Indian coffee planters profit from higher global prices

Indian coffee planters profit from higher global prices

"Indian coffee prices will remain high in international markets as its consumption is growing at five percent per annum and global stocks remain at the lowest," state-run Coffee Board director Y. Raghuramulu told IANS on the sidelines of a planters' conference in Coonoor. With global coffee consumption growing at two million bags per annum, demand for Arabica and Robusta varieties from India is set to increase because of its quality, aroma and competitive pricing.

World coffee consumption is estimated to be around 129 million bags of 60 kg each in 2009 as against 128 million bags in 2008. Consumption in producing countries like India is one-third of the production. Though 75 percent of the coffee produced in India is exported, the stagnant domestic market, mostly in southern India, is set to grow at five percent annually by 2011 due to demographic dividend, disposable income, change in consumption patterns and expansion of coffee chains at retail levels across metros and cities.

"The Indian coffee sector stood the onslaught of great price depression for four fiscal years (2001-02 to 2004-05), drought and pest outbreak. The growing image of our quality, especially for Robusta, has enabled the sector to be resilient and bounce back," Raghuramulu pointed out.

According to the International Coffee Organisation (ICO), the price of India-grown Arabica shot up to Rs.135 per kg in fiscal 2007-08 from Rs.77.50 per kg in fiscal 2004-05 and the price of Robusta increased to Rs.70 per kg from Rs.31.90 in the same period at international auctions.

At auctions conducted by the Indian Coffee Trade Association (ICTA) in Bangalore, Arabica (Plantation A) price soared by 36 percent to Rs.180 per kg in the first nine months (Jan-Aug) of 2009 from Rs.132 per kg in the same period of 2008, while the price declined by 13 percent in Robusta Cherry to Rs.83 per kg in the first nine months of 2009 from Rs.95 per kg in the same period of 2008.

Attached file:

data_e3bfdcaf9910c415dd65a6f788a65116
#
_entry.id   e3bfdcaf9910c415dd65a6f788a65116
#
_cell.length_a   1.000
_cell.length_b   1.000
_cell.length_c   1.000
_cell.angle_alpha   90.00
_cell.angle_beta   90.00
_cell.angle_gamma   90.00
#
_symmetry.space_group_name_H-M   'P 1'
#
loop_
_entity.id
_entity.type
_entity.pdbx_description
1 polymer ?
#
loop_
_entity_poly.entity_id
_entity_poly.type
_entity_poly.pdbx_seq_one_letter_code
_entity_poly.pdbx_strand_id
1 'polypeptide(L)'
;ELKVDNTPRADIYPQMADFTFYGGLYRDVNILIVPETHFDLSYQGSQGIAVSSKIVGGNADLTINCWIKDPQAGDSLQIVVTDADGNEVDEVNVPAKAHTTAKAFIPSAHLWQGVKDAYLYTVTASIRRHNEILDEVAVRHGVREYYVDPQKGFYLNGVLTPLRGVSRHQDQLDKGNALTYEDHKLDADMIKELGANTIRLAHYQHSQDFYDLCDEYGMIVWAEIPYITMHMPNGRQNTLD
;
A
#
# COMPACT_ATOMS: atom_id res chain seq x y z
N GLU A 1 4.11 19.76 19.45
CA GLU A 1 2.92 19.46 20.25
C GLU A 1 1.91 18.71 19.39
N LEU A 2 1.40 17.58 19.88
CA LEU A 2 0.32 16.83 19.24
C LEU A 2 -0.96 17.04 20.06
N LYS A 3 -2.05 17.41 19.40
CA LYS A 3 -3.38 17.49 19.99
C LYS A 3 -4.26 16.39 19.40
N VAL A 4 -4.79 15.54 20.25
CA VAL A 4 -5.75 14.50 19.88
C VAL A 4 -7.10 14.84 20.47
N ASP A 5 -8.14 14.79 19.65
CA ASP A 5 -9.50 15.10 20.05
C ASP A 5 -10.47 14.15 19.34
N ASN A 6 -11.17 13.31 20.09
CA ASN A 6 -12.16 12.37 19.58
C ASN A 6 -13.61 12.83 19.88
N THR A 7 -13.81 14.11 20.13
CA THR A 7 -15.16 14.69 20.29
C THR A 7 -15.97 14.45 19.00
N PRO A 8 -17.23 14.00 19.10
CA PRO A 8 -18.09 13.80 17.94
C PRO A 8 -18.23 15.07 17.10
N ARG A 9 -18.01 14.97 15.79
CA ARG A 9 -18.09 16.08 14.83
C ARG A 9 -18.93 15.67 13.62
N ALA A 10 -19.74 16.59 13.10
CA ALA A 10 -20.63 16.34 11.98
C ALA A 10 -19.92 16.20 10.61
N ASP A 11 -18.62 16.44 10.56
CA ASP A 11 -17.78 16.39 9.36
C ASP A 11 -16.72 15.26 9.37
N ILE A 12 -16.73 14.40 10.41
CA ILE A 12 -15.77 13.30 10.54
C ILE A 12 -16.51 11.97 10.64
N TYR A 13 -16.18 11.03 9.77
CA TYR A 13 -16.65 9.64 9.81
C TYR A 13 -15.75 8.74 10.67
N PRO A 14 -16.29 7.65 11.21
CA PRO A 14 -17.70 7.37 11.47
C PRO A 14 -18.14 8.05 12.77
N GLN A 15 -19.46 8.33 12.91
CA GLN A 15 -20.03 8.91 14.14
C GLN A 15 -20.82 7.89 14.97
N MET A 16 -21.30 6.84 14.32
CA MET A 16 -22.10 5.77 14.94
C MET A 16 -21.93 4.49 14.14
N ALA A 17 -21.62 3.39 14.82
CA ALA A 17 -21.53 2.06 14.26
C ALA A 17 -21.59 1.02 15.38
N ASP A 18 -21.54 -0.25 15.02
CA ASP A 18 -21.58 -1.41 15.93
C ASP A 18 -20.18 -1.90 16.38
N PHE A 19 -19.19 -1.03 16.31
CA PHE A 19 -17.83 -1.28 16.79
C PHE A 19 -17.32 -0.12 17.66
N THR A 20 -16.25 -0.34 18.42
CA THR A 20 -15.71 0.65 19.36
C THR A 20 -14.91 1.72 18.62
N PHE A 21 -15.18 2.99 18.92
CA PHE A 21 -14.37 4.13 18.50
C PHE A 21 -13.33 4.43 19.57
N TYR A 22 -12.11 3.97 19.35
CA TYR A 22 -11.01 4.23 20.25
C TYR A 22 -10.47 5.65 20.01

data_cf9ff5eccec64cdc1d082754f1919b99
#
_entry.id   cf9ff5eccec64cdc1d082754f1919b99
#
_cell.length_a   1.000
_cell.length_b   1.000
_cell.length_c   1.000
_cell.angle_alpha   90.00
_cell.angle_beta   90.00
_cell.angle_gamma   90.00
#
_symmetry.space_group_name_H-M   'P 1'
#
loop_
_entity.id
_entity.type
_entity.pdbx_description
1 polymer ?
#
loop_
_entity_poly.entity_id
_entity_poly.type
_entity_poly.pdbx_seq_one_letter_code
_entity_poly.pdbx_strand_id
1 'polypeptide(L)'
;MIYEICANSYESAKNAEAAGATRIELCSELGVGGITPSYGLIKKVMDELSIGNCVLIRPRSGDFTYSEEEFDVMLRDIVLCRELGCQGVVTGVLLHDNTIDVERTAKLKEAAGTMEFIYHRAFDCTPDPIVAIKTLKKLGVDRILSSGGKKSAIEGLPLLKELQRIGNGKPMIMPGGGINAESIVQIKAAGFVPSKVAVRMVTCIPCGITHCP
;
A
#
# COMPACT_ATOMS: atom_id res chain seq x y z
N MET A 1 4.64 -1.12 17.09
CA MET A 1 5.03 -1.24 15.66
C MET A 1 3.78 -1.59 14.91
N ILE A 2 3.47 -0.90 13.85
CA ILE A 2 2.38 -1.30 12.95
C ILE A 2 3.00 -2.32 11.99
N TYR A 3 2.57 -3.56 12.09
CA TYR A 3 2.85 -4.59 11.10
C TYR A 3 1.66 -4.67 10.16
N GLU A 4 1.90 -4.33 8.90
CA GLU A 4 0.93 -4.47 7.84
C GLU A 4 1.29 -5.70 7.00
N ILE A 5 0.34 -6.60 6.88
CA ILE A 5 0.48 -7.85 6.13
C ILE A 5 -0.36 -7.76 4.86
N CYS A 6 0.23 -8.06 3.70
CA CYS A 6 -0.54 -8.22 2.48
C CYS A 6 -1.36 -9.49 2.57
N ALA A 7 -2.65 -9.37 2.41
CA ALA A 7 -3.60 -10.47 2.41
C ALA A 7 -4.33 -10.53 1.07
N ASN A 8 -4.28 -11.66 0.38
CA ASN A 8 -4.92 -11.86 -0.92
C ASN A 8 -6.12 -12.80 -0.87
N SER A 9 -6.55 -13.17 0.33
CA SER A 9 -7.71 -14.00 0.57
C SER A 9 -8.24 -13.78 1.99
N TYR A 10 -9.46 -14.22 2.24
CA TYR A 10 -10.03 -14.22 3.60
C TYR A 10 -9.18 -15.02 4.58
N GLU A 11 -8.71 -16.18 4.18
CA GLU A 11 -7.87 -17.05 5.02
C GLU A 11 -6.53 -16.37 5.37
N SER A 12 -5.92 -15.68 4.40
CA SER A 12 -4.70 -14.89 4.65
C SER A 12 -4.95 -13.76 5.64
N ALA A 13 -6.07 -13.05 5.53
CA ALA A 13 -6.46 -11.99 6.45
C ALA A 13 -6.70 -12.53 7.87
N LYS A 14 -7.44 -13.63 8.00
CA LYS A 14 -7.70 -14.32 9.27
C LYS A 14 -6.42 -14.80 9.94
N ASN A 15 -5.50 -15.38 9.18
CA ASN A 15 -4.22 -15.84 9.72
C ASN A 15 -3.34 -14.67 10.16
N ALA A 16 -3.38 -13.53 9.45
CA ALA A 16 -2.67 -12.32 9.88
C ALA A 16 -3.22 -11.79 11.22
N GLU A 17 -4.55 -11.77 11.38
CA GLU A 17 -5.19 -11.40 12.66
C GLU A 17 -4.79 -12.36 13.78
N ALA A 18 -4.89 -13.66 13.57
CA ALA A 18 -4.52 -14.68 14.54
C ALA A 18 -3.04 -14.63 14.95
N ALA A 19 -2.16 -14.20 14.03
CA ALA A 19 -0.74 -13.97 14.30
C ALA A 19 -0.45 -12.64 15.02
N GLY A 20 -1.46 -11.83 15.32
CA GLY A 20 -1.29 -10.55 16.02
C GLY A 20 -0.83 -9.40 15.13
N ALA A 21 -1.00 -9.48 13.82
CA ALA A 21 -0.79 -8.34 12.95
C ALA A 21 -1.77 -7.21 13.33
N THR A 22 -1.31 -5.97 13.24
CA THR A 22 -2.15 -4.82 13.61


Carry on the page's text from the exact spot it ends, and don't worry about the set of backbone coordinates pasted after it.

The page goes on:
In spite of a 10.3 percent decline in export quantity to 196,530 tonnes in fiscal 2008-09 from 218,996 tonnes in 2007-08, value realisation increased by 9.2 percent to Rs.2,235 crore from Rs.2,046 crore in the same period, as unit value went up by 22 percent to Rs.114 per kg in fiscal 2009 from Rs.94 per kg in fiscal 2008.

In the first quarter (April-June) of FY 2009, export quantity declined by 15 percent to 50,305 tonnes from 59,072 tonnes in the same quarter of 2008, resulting in 17 percent decrease in value realisation to Rs.542 crore from Rs.649 crore despite marginal drop in unit value to Rs.108 per kg from Rs.110 per kg in the same period.

"Indian coffee has become the flavour of the season in the matured markets such as Europe, Russia, Japan and the US (for speciality coffee) despite increasing competition from new entrants like Vietnam and Indonesia," Raghuramulu said.

Arabica (Plantation A) price appreciated by 17 percent to Rs.132 per kg in 2008 from Rs.113 per kg in 2007, while Robusta price shot up by 28 percent to Rs.97 per kg from Rs.76 per kg in the same period.

Karnataka accounted for 70 percent (183,860 tonnes) of the coffee production (262,300 tonnes) in the country during fiscal 2008-09. With Kerala contributing 22 percent (57,200 tonnes) and Tamil Nadu chipping in with 6.2 percent (16,255 tonnes), southern India accounted for 98 percent (257,315 tonnes) of the total output last fiscal. India's share of global production and exports is a mere 3.5 percent.